FPC was an engaging, inspiring and thought-provoking experience that I would recommend to every Chinese graduate student who wishes to broaden their understanding of U.S. foreign policy. This opportunity to gain exclusive insights, mentors and friends is truly one of a kind.

  • Which graduate school were you attending when you participated in FPC? 

    I was pursuing a Ph.D. in Political Science at the University of Nevada, Reno.

    What are you doing now? 

    I am currently the Beijing General Manager at Mobike, the world's first smart and station-less bicycle-sharing service.

    How did FPC impact you? 

    The Colloquium provided me with platform to hear from world-class keynote speakers and foreign policy experts, including practionitioners, professors, and entrepreneurs. By having the opportunity to converse with outstanding graduate students from universities throughout the United States,  I developed a clearer vision and insight on policy making, public administration, and other related  areas. My conversations with very knowledeable experts and graduate students helped me a lot with my research.

    What was your favorite part of FPC? 

    I really enjoyed the Q&A sessions after the expert lectures. The graduate students asked a wide range of interesting questions that sparked even more conversation amoung the participants, while the speakers were eager to respond with thoughtful answers.

    Why should current Chinese graduate students attend FPC? 

    The Colloquium is a very good opportunity to meet and talk with other graduate students from across the United States who are as excellent and driven as you.  

  • Which graduate school were you attending when you participated in FPC?

    I was a public policy master’s student at Cornell University when I attended FPC in 2014. My primary fields of interest were international economics and political economy. After FPC, I stayed in D.C. that summer and interned as a foreign correspondent covering economic and political news for one of the top financial news organizations in China. 

    What are you doing now?  

    I am currently finishing the last stage of my graduate study at Cornell and will hopefully pursue a job in macroeconomic research in the United States after graduation. I have also been a regular contributor for several news websites in China, writing on economic and political issues. 

    How did FPC impact you? 

    FPC was an exciting experience for me. I enjoyed the conversations with speakers from multiple fields. My deep interest in economic and diplomatic issues, along with U.S. economic history, has actually arisen from the site visit to the Department of the Treasury during FPC. I also made valuable friendships with many passionate and interesting Chinese students studying in the United States.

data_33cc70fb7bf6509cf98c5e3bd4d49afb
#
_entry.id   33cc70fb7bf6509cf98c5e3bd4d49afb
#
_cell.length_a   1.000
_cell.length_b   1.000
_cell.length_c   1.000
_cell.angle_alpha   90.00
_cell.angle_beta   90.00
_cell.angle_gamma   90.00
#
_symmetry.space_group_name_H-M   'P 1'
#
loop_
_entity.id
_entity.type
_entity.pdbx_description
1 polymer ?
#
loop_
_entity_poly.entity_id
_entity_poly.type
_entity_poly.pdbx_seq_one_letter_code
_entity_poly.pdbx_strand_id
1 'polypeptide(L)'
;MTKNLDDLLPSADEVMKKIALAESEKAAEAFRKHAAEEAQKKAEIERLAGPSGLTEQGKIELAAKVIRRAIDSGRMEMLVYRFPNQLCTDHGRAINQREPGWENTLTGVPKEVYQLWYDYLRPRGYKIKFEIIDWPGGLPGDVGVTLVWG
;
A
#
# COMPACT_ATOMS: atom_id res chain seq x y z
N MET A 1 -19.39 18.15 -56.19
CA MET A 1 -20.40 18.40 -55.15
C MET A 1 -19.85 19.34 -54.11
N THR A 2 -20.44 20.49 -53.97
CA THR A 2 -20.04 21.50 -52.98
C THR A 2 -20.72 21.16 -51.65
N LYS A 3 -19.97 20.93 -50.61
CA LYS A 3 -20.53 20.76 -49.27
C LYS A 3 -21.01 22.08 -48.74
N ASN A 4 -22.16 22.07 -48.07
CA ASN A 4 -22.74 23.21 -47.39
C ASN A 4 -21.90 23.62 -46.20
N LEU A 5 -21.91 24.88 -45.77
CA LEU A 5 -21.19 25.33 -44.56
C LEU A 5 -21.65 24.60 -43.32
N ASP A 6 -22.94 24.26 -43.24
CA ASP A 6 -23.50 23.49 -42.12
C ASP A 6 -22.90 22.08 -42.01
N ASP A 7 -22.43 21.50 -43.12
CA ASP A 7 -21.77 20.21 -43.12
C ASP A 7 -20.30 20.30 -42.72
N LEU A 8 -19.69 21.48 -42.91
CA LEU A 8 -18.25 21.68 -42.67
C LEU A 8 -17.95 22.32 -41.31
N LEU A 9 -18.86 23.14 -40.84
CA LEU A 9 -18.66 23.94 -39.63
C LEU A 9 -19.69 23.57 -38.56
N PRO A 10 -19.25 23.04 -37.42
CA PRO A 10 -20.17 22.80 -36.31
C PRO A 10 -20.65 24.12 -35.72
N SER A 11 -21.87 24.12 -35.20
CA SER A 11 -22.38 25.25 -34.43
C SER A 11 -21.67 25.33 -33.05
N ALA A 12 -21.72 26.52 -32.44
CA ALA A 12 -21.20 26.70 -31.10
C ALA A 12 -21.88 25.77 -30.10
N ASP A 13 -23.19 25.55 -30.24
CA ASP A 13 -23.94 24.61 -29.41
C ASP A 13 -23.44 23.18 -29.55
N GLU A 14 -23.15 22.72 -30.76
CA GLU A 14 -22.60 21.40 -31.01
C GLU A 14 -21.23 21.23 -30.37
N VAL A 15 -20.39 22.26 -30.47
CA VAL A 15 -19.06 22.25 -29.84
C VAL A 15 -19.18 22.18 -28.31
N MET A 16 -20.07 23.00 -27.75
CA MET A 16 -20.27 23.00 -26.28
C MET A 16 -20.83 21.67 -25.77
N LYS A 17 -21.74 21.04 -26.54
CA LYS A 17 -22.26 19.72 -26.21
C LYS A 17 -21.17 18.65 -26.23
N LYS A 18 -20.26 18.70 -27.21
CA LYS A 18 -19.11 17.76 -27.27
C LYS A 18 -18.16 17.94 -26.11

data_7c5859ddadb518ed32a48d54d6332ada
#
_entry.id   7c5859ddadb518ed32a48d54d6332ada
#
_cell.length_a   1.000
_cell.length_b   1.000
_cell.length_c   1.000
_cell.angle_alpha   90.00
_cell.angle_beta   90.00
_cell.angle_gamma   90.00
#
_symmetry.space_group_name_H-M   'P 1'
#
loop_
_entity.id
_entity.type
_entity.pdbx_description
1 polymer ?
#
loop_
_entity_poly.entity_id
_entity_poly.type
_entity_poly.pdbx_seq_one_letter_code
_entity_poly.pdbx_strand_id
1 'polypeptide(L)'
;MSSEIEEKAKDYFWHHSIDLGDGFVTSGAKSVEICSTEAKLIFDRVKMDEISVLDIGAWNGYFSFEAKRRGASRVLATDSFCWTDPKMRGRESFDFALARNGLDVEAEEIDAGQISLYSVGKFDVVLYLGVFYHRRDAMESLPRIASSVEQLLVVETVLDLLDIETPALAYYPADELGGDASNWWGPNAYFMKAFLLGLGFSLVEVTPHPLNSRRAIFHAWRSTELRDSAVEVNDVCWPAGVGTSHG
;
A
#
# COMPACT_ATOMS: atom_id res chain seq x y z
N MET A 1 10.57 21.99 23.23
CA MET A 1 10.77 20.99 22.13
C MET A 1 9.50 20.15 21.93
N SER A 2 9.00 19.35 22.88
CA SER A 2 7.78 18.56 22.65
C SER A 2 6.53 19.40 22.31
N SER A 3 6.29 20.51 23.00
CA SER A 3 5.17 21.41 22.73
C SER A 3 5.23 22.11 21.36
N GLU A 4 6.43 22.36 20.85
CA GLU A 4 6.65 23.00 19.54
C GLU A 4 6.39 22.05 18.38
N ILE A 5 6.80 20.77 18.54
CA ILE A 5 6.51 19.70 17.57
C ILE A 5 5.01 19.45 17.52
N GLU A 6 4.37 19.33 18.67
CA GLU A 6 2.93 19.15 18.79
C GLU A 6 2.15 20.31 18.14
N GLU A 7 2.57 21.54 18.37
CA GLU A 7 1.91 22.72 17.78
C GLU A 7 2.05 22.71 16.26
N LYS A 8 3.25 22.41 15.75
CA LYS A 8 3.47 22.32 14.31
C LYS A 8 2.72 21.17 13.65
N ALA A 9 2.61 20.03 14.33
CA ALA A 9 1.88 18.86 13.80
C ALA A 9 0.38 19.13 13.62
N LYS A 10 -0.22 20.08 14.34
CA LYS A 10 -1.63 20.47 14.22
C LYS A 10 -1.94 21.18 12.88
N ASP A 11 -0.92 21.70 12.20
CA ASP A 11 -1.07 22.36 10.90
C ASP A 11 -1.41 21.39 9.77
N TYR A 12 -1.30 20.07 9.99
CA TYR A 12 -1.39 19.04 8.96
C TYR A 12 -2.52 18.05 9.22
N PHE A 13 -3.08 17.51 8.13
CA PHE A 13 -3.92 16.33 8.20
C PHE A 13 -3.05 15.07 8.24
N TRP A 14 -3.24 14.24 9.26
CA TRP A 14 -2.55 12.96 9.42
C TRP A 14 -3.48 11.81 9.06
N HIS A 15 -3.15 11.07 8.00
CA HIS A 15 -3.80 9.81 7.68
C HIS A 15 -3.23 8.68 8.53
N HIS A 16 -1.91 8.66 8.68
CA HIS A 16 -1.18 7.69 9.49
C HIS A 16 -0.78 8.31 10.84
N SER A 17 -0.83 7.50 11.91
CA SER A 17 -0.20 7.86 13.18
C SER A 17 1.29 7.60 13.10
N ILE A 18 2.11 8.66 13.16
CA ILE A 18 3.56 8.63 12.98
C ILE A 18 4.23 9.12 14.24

What was your favorite part of FPC? 

    My favorite part of FPC was the presentation given by Richard McGregor, the Washington D.C. bureau chief of the Financial Times. He discussed the interaction between news media and politics, and focused on the impact of politics on the objectivity of journalism. Richard’s own decades-long experience as a foreign correspondent, both in China and the United States, made him an excellent speaker on that topic. I agreed with his opinions and also volunteered to share my thoughts that day.  We ended up keeping in contact after the Colloquium.

    Why should current Chinese graduate students attend FPC?

    No matter what major you are studying in the United States, I would suggest that you do not miss this great opportunity, especially if you are interested in understanding the dynamics of the policy-making world in the United States. The FPC deeply engages participants in inspiring conversations with extraordinary guest speakers like politicians, researchers, NGO practitioners and journalists. Also, the site visits to government and congregational agencies, NGOs, think-tanks, and corporations are valuable experiences as most visitors to D.C. would not have the same opportunity. I think attending the FPC and spending three days in D.C., talking to nice people and opening up one’s mind, is a great way to kick off the summer break.

  • 2019 U.S. Foreign Policy Colloquium

    May 28, 2019 to May 31, 2019
    Elliott School of International Affairs, The George Washington University, Washington, DC

    Seventy-three Chinese graduate students representing over 35 universities across the United States came together in Washington, D.C., for the annual U.S. Foreign Policy Colloquium. Over the course of four days, participants learned about the various forces that shape the U.S. foreign policy-making process through expert-led, interactive sessions on the role of Congress, lobbying groups, the media, and technology. Participants also attended off-site visits at a range of institutions, including the National Security Council, The Heritage Foundation, and Intel Corporation.

    A highlight of the program was Ambassador Thomas R. Pickering’s keynote address, in which he explained the shift toward multi-polarity in the current world order and highlighted seven key issues confronting American foreign policy—from growth and development to weapons of mass destruction—as well as potential areas for U.S.-China collaboration, including climate change and cyberspace. Watch the video.

    View the 2019 agenda to learn more about the program schedule, speakers, and format.